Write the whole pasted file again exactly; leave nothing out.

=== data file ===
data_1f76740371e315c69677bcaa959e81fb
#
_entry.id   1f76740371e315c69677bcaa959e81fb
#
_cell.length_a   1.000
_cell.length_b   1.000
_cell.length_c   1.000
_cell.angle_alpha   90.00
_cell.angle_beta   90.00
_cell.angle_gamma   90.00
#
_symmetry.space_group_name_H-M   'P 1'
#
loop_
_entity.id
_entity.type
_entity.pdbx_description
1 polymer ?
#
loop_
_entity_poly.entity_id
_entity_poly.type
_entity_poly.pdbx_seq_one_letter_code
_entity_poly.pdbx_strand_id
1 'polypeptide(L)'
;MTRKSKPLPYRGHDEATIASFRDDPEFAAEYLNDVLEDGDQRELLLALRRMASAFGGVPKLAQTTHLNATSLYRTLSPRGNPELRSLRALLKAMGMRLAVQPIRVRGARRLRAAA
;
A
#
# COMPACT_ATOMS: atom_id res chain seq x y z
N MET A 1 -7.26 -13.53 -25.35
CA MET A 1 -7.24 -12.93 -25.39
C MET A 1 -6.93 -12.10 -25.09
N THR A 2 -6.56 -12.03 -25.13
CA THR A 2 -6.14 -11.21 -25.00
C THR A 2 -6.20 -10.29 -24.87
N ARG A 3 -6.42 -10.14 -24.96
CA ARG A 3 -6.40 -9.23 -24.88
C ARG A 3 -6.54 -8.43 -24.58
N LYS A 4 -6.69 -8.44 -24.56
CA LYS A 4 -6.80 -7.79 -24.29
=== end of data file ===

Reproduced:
data_1f76740371e315c69677bcaa959e81fb
#
_entry.id   1f76740371e315c69677bcaa959e81fb
#
_cell.length_a   1.000
_cell.length_b   1.000
_cell.length_c   1.000
_cell.angle_alpha   90.00
_cell.angle_beta   90.00
_cell.angle_gamma   90.00
#
_symmetry.space_group_name_H-M   'P 1'
#
loop_
_entity.id
_entity.type
_entity.pdbx_description
1 polymer ?
#
loop_
_entity_poly.entity_id
_entity_poly.type
_entity_poly.pdbx_seq_one_letter_code
_entity_poly.pdbx_strand_id
1 'polypeptide(L)'
;MTRKSKPLPYRGHDEATIASFRDDPEFAAEYLNDVLEDGDQRELLLALRRMASAFGGVPKLAQTTHLNATSLYRTLSPRGNPELRSLRALLKAMGMRLAVQPIRVRGARRLRAAA
;
A
#
# COMPACT_ATOMS: atom_id res chain seq x y z
N MET A 1 -7.26 -13.53 -25.35
CA MET A 1 -7.24 -12.93 -25.39
C MET A 1 -6.93 -12.10 -25.09
N THR A 2 -6.56 -12.03 -25.13
CA THR A 2 -6.14 -11.21 -25.00
C THR A 2 -6.20 -10.29 -24.87
N ARG A 3 -6.42 -10.14 -24.96
CA ARG A 3 -6.40 -9.23 -24.88
C ARG A 3 -6.54 -8.43 -24.58
N LYS A 4 -6.69 -8.44 -24.56
CA LYS A 4 -6.80 -7.79 -24.29